Audiologist Gives Tips On How To Prevent Hearing Loss If You Use Headphones

From Bluetooth earbuds to surround-sound headphones, many of us walk around with some form of audio streaming into our ears. Whether it's a podcast, playlist, or phone call, are there any health risks to having so much sound shooting directly into our ears all day long? 

"Prolonged exposure to loud volumes through earbuds or headphones can damage hair cells in the cochlea, which play a crucial role in transmitting sound to the brain," explains Amy Bishop, Au.D., CCC-A, Corporate Audiologist at Lucid Hearing, in an exclusive interview with Health Digest. "When these hair cells are damaged, their performance deteriorates, leading to noise-induced hearing loss," she says. Dr. Bishop notes that any person can be susceptible to noise-induced hearing loss if they use this technology. "Noise-induced hearing loss can affect anyone who listens to earbuds or headphones at a loud volume for an extended period," she states. 

Although the damage often takes place immediately, Dr. Bishop explains that signs of hearing loss may not become noticeable until much later. "Cochlear damage can occur within minutes, depending on the volume. However, it usually does not cause immediate, noticeable hearing loss," she states. "This is why noise-induced hearing loss is challenging to identify. Changes in hearing can be gradual, and individuals may not perceive them until they become significant."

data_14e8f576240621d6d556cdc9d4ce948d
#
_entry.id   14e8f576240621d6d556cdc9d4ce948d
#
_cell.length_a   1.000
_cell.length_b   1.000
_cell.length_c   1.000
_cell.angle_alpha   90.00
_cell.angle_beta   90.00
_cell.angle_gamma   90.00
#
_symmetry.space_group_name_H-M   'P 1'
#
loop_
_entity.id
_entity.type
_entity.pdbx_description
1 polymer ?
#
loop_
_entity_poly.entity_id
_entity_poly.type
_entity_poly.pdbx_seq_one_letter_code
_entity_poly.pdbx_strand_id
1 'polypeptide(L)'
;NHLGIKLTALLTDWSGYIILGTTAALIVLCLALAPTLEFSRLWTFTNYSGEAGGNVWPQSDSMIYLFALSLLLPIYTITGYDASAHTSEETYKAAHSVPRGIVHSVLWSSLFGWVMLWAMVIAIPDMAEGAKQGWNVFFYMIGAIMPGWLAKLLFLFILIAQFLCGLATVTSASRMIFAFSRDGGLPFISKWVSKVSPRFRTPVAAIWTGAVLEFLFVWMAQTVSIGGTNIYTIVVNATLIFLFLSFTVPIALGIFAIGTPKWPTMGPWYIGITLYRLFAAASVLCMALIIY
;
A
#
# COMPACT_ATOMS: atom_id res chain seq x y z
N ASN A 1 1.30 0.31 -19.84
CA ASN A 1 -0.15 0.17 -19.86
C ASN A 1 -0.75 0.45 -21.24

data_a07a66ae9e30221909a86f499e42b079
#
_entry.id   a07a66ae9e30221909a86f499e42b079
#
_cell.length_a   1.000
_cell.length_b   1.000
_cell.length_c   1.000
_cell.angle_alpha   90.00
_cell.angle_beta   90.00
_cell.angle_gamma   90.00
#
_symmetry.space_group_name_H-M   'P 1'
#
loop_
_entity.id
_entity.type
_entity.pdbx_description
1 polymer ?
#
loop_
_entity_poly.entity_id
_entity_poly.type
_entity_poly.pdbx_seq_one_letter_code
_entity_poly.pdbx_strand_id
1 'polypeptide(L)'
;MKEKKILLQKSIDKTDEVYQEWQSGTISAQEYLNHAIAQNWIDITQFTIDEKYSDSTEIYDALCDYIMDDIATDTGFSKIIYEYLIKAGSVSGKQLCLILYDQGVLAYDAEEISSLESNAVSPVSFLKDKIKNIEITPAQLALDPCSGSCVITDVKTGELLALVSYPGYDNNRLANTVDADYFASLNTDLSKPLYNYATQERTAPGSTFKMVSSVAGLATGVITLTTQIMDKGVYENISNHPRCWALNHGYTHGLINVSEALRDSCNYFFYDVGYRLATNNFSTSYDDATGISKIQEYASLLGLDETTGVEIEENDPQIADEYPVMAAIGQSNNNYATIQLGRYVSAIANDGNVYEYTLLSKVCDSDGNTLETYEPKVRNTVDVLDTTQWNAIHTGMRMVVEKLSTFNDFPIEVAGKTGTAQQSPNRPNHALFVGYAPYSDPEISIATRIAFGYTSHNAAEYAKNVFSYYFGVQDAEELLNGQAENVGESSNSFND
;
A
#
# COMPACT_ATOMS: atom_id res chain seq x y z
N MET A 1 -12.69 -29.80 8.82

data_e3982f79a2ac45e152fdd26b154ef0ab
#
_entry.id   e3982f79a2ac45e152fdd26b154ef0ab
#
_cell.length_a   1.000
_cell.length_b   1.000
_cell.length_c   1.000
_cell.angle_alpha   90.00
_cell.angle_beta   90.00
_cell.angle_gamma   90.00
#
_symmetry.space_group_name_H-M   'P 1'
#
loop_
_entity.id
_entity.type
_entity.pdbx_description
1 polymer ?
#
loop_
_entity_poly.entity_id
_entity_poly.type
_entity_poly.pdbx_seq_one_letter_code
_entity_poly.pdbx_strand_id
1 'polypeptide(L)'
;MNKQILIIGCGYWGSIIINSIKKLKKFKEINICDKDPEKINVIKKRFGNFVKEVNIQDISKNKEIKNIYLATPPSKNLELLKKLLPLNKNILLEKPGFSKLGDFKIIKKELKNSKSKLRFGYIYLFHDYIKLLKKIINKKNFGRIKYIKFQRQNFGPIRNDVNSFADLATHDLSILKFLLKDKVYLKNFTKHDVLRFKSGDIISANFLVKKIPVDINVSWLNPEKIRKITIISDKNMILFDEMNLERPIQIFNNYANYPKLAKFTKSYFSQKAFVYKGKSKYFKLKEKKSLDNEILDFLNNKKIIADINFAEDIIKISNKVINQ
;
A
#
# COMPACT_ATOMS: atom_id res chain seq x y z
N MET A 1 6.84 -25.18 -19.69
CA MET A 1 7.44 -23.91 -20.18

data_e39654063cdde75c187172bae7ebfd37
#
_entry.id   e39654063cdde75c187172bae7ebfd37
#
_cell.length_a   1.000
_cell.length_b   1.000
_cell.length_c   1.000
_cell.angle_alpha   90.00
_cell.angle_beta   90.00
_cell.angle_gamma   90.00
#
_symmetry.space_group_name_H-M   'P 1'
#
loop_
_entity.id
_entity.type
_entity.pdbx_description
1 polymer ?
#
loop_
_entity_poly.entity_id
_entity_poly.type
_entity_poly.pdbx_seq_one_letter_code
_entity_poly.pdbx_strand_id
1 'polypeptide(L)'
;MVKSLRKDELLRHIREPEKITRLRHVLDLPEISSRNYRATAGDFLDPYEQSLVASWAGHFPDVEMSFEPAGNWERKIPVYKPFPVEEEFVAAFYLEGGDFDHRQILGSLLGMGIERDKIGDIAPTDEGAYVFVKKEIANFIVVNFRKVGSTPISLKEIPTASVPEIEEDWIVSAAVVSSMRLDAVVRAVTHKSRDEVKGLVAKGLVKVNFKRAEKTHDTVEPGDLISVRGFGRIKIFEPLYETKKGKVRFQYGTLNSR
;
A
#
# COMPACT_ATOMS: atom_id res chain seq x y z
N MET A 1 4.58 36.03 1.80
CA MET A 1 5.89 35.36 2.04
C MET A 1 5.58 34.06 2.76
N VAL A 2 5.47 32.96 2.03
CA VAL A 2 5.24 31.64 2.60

Dr. Bishop goes on to say that while age-related hearing loss can compound the effects of noise-induced hearing loss, it doesn't actually worsen the damage. Rather, it's continued exposure that will exacerbate the condition.

The type of headphones you use matters

"Noise-induced hearing loss will continue to progress with continued exposure to loud sounds," Dr. Bishop states. "Unfortunately, once the damage has occurred, it is generally irreversible," she notes. "Age-related hearing loss, known as presbycusis, can also contribute to hearing difficulties, particularly when combined with existing noise-induced hearing loss."

To help prevent hearing loss from headphone use, Dr. Bishop offers some specific tips. "First, opt for over-the-ear headphones instead of earbuds, as they offer better sound quality and block out surrounding noise, promoting safer listening levels," she advises. "Second, use noise-canceling headphones or earbuds to reduce ambient noise, enabling you to listen at lower volumes," Dr. Bishop states. "Third, adhere to the 60-60 rule: no more than 60% of the volume for no more than 60 minutes at a time."

Offering her final tip, Dr. Bishop says it's important to consult with a professional if you pick up on early signs of noise-induced hearing loss. "[I]f you have concerns about your hearing, consult an audiologist or licensed hearing aid dispenser for a hearing test," she states. "Everyone should have a baseline hearing exam, followed by updated tests at least every couple of years to monitor their hearing." In doing so, patients can help get ahead of any potential hearing issues in the future. "Early detection and treatment for hearing loss leads to better long-term outcomes," she says.